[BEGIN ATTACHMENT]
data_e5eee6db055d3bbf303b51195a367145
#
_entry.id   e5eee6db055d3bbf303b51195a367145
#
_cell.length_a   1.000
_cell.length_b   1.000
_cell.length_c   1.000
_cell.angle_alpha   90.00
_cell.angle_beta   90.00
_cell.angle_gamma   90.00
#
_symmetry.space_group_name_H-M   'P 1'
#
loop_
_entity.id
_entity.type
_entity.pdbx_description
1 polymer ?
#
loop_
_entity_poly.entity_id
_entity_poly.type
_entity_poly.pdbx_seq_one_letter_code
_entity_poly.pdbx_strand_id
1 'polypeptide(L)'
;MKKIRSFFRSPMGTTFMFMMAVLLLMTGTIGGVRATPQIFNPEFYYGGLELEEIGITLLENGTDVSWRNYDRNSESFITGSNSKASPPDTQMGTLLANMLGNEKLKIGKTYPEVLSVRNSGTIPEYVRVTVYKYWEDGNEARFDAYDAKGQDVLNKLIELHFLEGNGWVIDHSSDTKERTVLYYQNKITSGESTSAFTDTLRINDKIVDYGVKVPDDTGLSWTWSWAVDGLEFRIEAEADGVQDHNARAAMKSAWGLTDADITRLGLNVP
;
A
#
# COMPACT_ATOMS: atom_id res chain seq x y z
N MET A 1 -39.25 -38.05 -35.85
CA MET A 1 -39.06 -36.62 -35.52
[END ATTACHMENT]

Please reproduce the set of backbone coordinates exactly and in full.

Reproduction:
data_e5eee6db055d3bbf303b51195a367145
#
_entry.id   e5eee6db055d3bbf303b51195a367145
#
_cell.length_a   1.000
_cell.length_b   1.000
_cell.length_c   1.000
_cell.angle_alpha   90.00
_cell.angle_beta   90.00
_cell.angle_gamma   90.00
#
_symmetry.space_group_name_H-M   'P 1'
#
loop_
_entity.id
_entity.type
_entity.pdbx_description
1 polymer ?
#
loop_
_entity_poly.entity_id
_entity_poly.type
_entity_poly.pdbx_seq_one_letter_code
_entity_poly.pdbx_strand_id
1 'polypeptide(L)'
;MKKIRSFFRSPMGTTFMFMMAVLLLMTGTIGGVRATPQIFNPEFYYGGLELEEIGITLLENGTDVSWRNYDRNSESFITGSNSKASPPDTQMGTLLANMLGNEKLKIGKTYPEVLSVRNSGTIPEYVRVTVYKYWEDGNEARFDAYDAKGQDVLNKLIELHFLEGNGWVIDHSSDTKERTVLYYQNKITSGESTSAFTDTLRINDKIVDYGVKVPDDTGLSWTWSWAVDGLEFRIEAEADGVQDHNARAAMKSAWGLTDADITRLGLNVP
;
A
#
# COMPACT_ATOMS: atom_id res chain seq x y z
N MET A 1 -39.25 -38.05 -35.85
CA MET A 1 -39.06 -36.62 -35.52